Miniature (The Twilight Zone)

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"Miniature"
The Twilight Zone episode
Episode no. Season 4
Episode 110
Directed by Walter Grauman
Written by Charles Beaumont
Featured music Fred Steiner
Production code 4862
Original air date February 21, 1963
Guest actors

Robert Duvall: Charley Parkes
Pert Kelton: Mrs. Parkes
Barbara Barrie: Myra
William Windom: Dr. Wallman
John McLiam: Guard
Barney Phillips: Diemel
Claire Griswold: The Doll (Alice)
Lennie Weinrib: Buddy

Episode chronology
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"Printer's Devil"
List of Twilight Zone episodes

"Miniature" is an episode of the American television anthology series The Twilight Zone.

Plot[edit]

Charley Parkes thinks he sees a figure in a museum dollhouse that comes alive. Charley returns to the museum numerous times and gazes into the dollhouse. He keeps coming back and sees the doll in the house become animated (portrayed by a human actress).

Charley falls in love with the figure, a woman who is in an abusive relationship with a male figure in the dollhouse. There is also a female housekeeper in the dollhouse. Charley is committed to a psychiatric hospital because of his belief that the figures in the dollhouse are alive. He eventually is "rehabilitated", after some resistance, by pretending to be disabused of the delusion, and is returned to the care of his mother.

On the evening of his return home, his mother, sister, brother-in-law and a friend of his sister (who's interested in dating him) plan to celebrate his release with him, but discover that he has escaped from the house. They contact the psychiatrist who treated Charley in the hospital and surmise that he has returned to the museum and the dollhouse.

The family members, psychiatrist and museum guards search the museum but find nothing. Except for one guard, who glances into the dollhouse and sees Charley, now a miniature figure, finally together with his love in the dollhouse, sharing a stereoscope. Smiling, the guard decides to never reveal what he's witnessed.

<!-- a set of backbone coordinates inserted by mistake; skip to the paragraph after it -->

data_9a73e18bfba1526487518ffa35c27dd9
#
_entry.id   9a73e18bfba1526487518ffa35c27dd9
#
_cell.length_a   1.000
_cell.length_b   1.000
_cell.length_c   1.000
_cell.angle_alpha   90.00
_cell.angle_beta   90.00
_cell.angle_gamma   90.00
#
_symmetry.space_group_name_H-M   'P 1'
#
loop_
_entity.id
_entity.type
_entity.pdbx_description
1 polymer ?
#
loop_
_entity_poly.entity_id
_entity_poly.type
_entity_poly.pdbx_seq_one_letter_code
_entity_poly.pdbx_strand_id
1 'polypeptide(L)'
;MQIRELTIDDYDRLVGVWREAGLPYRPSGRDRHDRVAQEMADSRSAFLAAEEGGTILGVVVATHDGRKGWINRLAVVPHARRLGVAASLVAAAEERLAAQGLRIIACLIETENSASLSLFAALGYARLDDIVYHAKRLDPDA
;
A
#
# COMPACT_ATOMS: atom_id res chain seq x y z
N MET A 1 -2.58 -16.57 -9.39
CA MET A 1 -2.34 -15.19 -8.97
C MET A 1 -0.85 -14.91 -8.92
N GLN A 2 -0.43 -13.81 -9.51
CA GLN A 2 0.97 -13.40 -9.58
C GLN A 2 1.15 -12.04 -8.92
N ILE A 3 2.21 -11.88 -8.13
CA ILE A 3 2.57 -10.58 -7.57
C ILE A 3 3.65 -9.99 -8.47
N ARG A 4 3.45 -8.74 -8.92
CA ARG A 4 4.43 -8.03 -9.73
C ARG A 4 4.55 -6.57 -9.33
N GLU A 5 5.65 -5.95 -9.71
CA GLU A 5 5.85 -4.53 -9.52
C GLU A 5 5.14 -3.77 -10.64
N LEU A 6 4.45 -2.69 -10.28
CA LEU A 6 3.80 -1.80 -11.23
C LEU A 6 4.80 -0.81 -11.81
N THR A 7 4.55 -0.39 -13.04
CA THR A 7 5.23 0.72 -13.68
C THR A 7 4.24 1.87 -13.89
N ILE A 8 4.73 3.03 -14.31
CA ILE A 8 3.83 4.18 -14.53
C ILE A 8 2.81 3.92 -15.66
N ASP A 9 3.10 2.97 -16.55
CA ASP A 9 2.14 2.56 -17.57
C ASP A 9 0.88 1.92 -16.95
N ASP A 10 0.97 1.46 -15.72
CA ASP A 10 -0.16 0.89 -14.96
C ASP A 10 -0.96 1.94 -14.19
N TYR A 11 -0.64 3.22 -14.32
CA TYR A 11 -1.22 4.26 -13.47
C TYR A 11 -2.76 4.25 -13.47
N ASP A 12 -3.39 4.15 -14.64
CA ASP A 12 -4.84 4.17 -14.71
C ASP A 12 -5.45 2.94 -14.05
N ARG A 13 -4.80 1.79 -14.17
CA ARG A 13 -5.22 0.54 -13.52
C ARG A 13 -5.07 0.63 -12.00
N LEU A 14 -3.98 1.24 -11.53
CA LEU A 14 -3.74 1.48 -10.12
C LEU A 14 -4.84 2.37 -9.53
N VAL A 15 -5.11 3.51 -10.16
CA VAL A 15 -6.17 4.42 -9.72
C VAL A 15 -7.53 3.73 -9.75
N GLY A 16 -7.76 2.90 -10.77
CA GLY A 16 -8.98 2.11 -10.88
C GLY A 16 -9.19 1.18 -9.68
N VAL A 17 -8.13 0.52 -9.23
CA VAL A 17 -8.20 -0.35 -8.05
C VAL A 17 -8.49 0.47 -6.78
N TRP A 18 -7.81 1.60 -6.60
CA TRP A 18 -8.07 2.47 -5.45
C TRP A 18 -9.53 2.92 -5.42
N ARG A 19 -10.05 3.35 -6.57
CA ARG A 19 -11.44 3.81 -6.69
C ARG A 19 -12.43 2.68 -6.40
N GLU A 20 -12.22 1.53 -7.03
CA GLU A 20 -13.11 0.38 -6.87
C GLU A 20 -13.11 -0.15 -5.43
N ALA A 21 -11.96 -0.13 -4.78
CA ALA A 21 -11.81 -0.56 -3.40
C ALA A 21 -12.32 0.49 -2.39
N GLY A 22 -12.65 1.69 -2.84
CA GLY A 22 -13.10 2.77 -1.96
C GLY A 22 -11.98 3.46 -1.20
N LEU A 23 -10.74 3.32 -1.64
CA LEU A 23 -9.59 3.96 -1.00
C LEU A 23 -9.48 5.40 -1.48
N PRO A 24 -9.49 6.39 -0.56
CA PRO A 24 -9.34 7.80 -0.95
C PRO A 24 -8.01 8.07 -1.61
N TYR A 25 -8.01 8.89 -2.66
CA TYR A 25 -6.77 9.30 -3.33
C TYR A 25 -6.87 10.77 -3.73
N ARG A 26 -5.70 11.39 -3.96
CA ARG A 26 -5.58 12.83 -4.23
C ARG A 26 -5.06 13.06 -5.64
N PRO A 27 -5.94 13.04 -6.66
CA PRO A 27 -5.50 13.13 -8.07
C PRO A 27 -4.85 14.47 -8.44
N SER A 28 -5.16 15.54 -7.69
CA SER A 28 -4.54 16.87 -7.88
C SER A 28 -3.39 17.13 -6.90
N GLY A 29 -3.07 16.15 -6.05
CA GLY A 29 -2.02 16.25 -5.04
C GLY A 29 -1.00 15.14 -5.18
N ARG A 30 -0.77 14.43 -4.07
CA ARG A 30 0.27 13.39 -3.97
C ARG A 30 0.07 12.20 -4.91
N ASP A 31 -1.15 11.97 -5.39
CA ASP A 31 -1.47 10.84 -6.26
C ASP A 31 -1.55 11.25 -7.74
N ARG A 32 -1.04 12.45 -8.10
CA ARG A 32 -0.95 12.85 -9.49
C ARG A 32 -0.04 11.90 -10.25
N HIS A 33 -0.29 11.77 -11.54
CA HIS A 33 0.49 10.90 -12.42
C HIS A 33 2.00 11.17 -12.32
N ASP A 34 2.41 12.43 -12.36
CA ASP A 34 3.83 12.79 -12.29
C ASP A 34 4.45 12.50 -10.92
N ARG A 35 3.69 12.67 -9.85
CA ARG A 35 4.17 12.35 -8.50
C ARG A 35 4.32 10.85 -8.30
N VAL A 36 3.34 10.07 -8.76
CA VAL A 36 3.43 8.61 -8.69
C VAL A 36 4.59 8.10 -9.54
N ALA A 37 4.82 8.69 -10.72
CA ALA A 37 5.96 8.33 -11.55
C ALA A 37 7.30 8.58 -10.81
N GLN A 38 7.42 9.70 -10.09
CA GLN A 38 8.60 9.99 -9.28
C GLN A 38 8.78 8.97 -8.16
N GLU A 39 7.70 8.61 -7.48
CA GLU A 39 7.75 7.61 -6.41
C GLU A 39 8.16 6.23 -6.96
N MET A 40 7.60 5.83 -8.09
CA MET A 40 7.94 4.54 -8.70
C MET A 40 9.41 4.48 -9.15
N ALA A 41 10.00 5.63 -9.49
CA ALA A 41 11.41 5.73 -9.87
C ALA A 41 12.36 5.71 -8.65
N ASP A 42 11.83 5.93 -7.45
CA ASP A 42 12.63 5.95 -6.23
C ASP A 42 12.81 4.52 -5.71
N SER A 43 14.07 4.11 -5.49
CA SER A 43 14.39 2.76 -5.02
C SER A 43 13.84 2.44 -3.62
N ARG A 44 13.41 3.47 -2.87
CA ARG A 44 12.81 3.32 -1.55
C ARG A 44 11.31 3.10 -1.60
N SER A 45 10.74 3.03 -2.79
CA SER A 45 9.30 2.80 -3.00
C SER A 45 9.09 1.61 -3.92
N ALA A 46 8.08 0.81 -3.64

Re-airing[edit]

Because of a lawsuit, this episode was not included in the syndication package for The Twilight Zone. It was finally re-aired in 1984 as part of The Twilight Zone Silver Anniversary Special. For this showing, the dollhouse scenes were colorized in an early public demonstration of the process.[1] .[2][3][4]

Critical Reception[edit]

This episode's reputation derives primarily from Robert Duvall's performance. It has been described as an "absolute tour-de-force" (IMDb.com); "a tour-de-force of underplaying" (Amazon.com); and "great acting" (TV.com). See the External Links below.[5]

References[edit]

  1. ^ Holden, Stephen (October 19, 1984). "Silver Anniversary for 'The Twilight Zone'". The New York Times. The New York Times Company. Archived from the original on January 1, 2013. Retrieved January 1, 2013. 
  2. ^ DeVoe, Bill. (2008). Trivia from The Twilight Zone. Albany, GA: Bear Manor Media. ISBN 978-1-59393-136-0
  3. ^ Grams, Martin. (2008). The Twilight Zone: Unlocking the Door to a Television Classic. Churchville, MD: OTR Publishing. ISBN 978-0-9703310-9-0
  4. ^ Zicree, Marc Scott: The Twilight Zone Companion. Sillman-James Press, 1982 (second edition). ISBN 1-879505-09-6
  5. ^ *DeVoe, Bill. (2008). Trivia from The Twilight Zone. Albany, GA: Bear Manor Media. ISBN 978-1-59393-136-0

External links[edit]